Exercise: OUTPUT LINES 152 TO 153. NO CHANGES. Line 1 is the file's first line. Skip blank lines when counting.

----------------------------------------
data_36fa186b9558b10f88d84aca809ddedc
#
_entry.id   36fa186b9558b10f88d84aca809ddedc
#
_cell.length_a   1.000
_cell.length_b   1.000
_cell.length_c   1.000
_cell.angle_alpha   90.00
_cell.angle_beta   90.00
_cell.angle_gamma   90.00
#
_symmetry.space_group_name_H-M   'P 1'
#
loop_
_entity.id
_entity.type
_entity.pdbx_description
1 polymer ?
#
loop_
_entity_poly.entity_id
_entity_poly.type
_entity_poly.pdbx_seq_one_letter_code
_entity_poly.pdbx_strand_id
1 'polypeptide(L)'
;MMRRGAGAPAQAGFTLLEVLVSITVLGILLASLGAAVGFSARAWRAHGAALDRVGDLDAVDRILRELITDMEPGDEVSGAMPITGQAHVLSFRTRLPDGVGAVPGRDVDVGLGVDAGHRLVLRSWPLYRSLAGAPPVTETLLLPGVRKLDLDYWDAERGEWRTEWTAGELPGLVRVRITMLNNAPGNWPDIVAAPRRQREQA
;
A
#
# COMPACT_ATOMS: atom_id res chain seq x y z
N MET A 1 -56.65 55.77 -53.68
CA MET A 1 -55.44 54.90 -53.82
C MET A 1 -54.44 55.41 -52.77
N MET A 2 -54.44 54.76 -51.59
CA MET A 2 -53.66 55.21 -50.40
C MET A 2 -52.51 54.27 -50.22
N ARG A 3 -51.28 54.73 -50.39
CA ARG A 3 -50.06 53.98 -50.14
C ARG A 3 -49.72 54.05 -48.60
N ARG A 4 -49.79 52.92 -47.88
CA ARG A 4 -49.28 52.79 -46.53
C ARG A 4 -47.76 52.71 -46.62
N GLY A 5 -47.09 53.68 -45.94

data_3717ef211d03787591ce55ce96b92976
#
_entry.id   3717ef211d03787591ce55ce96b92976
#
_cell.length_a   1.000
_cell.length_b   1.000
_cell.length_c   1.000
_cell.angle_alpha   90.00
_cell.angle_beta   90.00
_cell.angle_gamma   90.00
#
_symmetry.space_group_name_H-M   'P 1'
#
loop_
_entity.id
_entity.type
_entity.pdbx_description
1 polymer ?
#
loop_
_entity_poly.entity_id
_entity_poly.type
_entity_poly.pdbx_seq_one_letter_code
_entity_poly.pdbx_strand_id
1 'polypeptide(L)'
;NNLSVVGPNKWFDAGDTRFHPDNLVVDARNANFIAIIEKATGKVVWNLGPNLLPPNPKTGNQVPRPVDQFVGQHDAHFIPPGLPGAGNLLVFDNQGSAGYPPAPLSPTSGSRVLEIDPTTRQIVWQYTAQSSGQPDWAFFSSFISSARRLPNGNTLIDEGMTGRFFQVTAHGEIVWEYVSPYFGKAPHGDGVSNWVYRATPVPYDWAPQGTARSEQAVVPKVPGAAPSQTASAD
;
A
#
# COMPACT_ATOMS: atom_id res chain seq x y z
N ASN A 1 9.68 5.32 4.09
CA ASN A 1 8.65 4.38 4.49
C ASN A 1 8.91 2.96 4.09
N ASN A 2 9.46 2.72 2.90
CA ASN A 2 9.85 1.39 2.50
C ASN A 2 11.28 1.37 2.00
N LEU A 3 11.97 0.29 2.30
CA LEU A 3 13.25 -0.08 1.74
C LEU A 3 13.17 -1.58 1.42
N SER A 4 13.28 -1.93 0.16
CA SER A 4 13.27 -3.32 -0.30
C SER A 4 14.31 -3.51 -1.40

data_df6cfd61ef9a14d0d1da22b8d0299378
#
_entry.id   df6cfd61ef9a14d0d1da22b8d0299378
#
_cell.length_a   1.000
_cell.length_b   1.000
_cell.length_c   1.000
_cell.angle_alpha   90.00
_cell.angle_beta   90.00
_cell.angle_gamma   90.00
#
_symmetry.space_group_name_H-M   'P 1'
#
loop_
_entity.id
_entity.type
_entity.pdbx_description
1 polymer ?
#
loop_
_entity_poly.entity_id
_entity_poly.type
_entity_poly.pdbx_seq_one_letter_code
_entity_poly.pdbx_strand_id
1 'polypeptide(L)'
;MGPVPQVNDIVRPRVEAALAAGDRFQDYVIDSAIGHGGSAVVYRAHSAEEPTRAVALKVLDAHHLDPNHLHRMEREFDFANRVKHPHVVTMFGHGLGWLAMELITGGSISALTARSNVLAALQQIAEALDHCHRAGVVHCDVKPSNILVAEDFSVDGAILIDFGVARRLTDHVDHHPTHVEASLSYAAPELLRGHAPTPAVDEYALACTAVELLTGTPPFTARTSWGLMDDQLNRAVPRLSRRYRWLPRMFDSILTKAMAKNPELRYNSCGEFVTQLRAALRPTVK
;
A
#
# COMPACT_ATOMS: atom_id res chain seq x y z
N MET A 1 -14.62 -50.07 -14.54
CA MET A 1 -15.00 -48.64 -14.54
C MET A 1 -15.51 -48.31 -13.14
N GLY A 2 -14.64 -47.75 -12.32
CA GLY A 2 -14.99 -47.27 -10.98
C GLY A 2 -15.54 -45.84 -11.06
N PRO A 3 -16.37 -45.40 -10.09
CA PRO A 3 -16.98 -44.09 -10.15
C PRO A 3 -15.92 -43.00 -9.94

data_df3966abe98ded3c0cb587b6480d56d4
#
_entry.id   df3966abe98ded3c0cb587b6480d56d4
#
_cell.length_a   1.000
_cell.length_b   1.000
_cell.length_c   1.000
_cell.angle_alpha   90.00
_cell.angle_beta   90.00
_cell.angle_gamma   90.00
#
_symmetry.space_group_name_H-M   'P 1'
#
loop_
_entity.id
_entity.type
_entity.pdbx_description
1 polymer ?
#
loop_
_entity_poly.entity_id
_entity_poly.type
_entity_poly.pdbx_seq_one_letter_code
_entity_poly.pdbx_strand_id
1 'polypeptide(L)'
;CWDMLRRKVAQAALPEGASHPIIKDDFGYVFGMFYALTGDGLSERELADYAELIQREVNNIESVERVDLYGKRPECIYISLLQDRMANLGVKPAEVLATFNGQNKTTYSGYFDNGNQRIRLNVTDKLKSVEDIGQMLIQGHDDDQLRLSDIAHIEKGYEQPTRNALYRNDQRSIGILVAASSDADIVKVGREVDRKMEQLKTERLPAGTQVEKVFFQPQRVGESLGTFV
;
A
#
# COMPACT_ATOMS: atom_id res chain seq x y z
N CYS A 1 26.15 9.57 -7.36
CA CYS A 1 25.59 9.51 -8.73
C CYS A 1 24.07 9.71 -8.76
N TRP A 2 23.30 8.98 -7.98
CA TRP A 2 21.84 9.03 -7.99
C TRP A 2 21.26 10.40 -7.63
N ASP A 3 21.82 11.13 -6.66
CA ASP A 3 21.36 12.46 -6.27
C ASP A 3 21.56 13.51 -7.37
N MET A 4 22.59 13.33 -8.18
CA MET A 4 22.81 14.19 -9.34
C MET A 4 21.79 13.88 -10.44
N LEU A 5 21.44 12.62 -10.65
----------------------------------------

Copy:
A
#